I see no evidence that more than a few thousand people, much less mankind, are using this philosophy -- as a philosophy -- in their daily lives. I do see evidence daily that many individuals agree with and apply elements of Objectivism. Ayn Rand did not invent, for example, the virtue of courage. Courageous people existed before Ayn Rand. She did identify its nature and integrate that knowledge into the rest of her philosophy.

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However, I am not really sure where the dividing line is.

Philosophy is universal, applying to all people, everywhere, at all times. A specialized science is not universal but dedicated to looking at particular aspects of reality for particular uses or insights.

Two essentials separate the universal science, philosophy, from the specialized sciences (which each have a "philosophy" -- a set of fundamentals -- underling them):

METHOD: Philosophy uses methods available to everyone, everywhere, at all times -- sense-perception, thinking, logic. Physicists, historians, and lawyers use methods specialized for their needs -- in addition to sense-perception, thinking, and logic. Philosophers don't use microscopes while doing philosophy; biologists do while doing biology.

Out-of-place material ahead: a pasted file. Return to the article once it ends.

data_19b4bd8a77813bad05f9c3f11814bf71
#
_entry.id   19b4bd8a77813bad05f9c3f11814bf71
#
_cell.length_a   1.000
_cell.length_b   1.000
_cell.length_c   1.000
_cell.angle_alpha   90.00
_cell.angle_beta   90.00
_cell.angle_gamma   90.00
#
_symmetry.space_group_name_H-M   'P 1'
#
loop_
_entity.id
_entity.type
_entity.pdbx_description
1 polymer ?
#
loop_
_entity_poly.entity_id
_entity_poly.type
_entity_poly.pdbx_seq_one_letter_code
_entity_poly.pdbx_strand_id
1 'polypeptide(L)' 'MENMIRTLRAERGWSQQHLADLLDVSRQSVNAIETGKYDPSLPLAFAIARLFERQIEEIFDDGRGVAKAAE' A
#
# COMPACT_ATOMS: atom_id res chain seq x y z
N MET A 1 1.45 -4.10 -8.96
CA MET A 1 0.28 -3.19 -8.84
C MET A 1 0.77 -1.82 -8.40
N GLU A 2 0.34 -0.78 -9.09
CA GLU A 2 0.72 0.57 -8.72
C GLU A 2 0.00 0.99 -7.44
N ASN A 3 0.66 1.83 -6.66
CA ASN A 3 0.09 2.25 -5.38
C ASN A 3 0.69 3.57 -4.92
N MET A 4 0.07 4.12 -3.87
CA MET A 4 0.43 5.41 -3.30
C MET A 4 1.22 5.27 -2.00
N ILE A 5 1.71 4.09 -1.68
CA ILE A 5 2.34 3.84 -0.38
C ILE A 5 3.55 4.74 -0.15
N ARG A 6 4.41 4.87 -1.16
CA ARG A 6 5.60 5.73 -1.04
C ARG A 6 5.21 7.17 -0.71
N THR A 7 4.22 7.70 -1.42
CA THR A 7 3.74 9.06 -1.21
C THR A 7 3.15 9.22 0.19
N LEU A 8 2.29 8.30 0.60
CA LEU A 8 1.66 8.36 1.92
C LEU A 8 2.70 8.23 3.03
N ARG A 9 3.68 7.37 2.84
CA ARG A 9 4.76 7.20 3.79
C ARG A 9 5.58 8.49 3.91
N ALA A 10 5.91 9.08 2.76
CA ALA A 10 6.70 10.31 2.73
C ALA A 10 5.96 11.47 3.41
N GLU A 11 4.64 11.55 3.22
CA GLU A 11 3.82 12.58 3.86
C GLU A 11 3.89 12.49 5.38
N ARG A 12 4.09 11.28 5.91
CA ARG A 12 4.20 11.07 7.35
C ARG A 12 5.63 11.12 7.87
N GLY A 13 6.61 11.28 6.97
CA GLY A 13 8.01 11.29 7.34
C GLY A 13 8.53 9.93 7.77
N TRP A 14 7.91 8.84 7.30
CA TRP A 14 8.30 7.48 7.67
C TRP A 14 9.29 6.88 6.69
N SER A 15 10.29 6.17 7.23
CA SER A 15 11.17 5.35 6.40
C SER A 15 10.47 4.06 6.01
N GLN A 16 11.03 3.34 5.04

SUBJECT MATTER: Philosophy studies issues that apply to everyone. Specialized sciences (and their underlying "philosophy of science") focus on particular issues that would apply only to some people not others.

We live in a society of extreme division of labor. A few people are philosophers, in the primary sense (though everyone can philosophize). Many apply philosophical concepts to more and more narrow uses.

I was not trying to engage in semantic minutia by making this post.

I know you weren't. Your comments and doubts have helped advance this discussion. Thank you.

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I have simply said that I have never seen in print any article or book which: (a) shows that the author understands what Objectivism is, and (:D gives an honest argument against Objectivism, without misrepresenting Objectivism.

I used the word "stands" the same way that you did.  You said that your agrument "stands."  Well, until someone answers my request for a citing of a single written work which meets the above standards, then my argument is the one that "stands."  As in, it "stands" at the end of a 15 round prizefight without having been knocked down.

Sorry about the formatting issues.